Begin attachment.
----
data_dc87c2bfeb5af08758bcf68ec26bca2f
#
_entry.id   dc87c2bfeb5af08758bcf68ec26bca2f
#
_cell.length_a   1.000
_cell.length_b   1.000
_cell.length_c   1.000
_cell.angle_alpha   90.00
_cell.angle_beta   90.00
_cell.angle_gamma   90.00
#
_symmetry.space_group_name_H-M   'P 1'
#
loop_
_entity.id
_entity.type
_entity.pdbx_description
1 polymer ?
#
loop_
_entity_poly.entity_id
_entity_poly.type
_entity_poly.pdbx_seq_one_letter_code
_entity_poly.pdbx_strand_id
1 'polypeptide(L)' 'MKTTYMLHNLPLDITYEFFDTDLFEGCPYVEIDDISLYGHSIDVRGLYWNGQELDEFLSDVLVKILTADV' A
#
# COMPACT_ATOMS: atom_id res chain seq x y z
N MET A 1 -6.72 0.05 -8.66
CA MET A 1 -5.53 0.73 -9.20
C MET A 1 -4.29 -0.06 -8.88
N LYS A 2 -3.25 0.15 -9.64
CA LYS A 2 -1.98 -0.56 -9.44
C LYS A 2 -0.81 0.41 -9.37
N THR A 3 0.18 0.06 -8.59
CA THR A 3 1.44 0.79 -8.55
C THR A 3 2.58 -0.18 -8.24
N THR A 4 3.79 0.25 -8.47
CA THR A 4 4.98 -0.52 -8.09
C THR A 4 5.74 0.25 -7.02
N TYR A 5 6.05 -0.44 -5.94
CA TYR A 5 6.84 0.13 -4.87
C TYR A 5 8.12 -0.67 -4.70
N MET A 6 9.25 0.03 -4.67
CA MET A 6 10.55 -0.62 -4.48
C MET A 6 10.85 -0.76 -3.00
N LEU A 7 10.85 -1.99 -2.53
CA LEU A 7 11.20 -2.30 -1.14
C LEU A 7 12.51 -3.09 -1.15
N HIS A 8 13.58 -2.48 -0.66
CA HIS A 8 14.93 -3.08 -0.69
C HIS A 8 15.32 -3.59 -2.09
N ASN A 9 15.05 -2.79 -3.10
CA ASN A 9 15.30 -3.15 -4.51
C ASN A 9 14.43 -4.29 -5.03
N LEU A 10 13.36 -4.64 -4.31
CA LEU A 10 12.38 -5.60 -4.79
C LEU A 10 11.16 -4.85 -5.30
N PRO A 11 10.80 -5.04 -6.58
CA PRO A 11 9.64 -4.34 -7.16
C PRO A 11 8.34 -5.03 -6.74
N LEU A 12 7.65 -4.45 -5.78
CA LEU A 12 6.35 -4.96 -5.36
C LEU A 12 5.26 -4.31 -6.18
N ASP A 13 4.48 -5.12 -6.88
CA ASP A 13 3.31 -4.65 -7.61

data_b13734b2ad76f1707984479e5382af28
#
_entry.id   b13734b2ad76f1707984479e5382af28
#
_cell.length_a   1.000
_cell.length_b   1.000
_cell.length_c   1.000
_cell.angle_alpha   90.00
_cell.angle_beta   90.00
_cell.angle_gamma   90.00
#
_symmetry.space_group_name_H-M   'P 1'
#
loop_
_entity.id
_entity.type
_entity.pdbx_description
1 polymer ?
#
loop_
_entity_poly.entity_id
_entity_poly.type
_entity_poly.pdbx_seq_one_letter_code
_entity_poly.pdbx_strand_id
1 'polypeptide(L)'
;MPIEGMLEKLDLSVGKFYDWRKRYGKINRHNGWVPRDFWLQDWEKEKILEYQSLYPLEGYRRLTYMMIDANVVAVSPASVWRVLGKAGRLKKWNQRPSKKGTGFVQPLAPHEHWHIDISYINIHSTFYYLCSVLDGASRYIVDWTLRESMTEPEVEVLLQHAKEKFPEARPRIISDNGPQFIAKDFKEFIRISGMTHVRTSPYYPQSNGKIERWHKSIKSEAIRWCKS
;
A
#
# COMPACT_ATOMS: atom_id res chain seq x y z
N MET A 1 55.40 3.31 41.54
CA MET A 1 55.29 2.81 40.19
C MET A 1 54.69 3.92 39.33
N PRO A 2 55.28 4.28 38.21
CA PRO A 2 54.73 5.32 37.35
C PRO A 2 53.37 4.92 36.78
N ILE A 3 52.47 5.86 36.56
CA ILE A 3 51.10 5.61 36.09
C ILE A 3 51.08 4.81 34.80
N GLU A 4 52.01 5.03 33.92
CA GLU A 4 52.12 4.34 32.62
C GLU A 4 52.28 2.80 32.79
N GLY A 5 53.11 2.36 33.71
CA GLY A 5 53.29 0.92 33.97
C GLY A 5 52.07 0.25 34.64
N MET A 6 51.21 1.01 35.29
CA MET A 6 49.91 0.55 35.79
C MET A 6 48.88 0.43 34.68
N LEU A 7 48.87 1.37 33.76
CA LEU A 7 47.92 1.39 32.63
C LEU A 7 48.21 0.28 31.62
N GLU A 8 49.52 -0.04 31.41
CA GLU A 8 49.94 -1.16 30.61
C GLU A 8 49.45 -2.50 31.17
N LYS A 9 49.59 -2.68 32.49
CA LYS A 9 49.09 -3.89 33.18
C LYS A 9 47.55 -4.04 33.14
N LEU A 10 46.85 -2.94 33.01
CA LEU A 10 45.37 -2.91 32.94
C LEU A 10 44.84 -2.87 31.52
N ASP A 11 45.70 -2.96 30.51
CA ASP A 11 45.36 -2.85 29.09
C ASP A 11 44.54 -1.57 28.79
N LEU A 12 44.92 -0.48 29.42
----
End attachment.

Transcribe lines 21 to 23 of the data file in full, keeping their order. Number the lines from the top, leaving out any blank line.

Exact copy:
_entity_poly.entity_id
_entity_poly.type
_entity_poly.pdbx_seq_one_letter_code